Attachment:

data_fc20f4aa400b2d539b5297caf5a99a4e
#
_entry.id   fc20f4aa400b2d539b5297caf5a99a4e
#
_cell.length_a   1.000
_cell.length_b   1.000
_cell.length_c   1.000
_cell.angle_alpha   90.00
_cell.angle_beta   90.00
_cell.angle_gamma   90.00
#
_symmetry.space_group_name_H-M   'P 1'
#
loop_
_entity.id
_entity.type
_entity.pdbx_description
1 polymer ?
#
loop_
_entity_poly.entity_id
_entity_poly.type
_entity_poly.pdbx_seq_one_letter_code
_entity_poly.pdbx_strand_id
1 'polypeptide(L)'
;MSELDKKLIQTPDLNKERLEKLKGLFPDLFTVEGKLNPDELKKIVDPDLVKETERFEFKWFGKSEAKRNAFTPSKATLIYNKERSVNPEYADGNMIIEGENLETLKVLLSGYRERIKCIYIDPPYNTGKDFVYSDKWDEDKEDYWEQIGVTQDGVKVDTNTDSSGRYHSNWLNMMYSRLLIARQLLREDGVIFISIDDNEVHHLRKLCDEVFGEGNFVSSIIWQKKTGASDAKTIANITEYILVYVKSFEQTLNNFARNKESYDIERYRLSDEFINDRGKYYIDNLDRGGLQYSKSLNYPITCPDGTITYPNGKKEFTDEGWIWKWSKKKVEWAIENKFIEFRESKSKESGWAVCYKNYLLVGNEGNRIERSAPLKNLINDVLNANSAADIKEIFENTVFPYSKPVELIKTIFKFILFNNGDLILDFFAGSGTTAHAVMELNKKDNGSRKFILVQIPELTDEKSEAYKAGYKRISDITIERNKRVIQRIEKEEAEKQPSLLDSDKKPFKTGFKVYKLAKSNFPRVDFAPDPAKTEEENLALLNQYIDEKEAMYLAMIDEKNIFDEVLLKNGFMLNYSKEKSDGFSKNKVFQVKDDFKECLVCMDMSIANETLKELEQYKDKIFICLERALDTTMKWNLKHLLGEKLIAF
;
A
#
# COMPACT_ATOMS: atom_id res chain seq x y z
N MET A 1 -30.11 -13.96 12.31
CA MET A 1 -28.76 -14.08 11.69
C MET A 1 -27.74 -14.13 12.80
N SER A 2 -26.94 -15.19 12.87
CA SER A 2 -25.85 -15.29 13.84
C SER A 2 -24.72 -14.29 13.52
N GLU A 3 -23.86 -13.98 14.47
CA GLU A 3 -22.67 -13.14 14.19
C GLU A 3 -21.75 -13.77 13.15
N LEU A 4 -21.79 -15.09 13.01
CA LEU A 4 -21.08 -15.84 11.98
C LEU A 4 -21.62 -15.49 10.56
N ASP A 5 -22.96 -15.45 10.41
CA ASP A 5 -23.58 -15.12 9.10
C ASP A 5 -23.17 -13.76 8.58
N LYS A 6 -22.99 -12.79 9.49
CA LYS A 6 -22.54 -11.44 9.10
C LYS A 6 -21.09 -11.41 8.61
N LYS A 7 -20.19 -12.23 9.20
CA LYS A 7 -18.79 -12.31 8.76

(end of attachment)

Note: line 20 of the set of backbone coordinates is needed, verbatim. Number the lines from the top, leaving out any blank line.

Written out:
loop_